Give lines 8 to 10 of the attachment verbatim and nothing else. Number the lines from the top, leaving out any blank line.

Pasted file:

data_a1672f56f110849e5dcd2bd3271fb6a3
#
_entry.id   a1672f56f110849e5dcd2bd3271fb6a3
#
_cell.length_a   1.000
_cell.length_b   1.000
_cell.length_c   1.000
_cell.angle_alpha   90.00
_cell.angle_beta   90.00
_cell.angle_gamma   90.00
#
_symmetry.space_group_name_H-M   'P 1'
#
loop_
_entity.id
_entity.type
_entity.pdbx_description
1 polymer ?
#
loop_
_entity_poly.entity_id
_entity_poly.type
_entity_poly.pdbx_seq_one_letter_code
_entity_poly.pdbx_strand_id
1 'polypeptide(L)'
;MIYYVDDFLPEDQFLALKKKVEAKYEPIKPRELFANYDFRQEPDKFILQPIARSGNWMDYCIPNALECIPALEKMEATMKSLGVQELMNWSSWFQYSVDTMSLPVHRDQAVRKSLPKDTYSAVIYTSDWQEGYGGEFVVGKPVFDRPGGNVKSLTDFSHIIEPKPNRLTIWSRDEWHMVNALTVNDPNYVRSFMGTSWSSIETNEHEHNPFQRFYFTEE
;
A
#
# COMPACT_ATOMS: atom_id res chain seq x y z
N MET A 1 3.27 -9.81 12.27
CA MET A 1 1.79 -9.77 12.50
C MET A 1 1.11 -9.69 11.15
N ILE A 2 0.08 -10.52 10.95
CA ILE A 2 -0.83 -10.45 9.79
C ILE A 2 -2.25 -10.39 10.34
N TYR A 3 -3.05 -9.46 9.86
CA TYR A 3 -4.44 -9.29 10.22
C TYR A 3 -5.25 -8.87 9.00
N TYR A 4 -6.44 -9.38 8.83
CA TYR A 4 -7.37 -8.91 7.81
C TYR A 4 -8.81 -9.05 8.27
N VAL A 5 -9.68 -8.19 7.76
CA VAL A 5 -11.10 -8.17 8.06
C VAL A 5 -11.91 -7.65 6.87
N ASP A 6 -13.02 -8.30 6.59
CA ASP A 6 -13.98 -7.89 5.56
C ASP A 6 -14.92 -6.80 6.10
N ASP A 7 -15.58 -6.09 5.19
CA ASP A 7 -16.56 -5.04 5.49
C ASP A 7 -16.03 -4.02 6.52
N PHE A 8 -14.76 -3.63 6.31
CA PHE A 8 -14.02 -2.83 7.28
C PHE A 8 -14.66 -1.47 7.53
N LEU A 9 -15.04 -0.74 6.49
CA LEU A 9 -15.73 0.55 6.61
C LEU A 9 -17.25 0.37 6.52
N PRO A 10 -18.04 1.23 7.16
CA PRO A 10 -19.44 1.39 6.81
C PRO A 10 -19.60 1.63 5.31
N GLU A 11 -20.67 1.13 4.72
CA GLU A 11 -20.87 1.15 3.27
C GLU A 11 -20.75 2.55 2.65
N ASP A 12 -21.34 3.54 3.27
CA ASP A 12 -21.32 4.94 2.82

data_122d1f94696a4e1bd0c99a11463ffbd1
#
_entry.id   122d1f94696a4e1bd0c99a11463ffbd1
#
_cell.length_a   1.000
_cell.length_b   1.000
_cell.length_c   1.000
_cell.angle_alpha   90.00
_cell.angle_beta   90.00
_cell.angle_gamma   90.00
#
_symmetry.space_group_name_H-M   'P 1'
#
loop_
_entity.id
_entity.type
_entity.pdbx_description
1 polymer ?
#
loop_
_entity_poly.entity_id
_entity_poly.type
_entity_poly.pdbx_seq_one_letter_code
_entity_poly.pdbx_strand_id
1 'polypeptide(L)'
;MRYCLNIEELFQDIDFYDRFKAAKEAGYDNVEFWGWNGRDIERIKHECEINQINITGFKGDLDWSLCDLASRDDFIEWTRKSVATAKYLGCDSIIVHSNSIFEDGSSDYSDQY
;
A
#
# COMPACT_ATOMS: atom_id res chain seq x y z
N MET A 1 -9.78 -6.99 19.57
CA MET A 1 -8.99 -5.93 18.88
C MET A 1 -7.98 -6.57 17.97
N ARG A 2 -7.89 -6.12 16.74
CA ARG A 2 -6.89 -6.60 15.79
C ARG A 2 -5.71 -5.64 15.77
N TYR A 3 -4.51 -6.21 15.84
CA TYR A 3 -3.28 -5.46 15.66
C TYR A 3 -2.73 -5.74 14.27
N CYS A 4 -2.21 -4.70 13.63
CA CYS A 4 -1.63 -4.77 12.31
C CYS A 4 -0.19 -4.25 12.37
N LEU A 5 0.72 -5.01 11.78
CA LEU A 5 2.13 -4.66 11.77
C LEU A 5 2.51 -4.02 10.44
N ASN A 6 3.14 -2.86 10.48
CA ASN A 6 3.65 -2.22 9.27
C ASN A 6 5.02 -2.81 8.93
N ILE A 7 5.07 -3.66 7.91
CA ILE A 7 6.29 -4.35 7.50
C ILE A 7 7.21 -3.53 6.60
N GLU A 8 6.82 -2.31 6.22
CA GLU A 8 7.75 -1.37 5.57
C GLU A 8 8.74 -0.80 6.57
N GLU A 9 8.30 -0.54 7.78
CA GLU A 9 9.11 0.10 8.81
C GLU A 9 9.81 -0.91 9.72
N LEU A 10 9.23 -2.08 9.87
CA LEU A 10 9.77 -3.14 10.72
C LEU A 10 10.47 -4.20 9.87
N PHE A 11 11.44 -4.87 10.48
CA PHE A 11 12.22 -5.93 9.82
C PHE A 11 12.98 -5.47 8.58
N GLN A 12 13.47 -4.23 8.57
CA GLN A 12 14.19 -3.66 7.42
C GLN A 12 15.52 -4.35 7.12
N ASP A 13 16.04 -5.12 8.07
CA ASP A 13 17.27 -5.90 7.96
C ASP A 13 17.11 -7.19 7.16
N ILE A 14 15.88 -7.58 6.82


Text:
_cell.angle_alpha   90.00
_cell.angle_beta   90.00
_cell.angle_gamma   90.00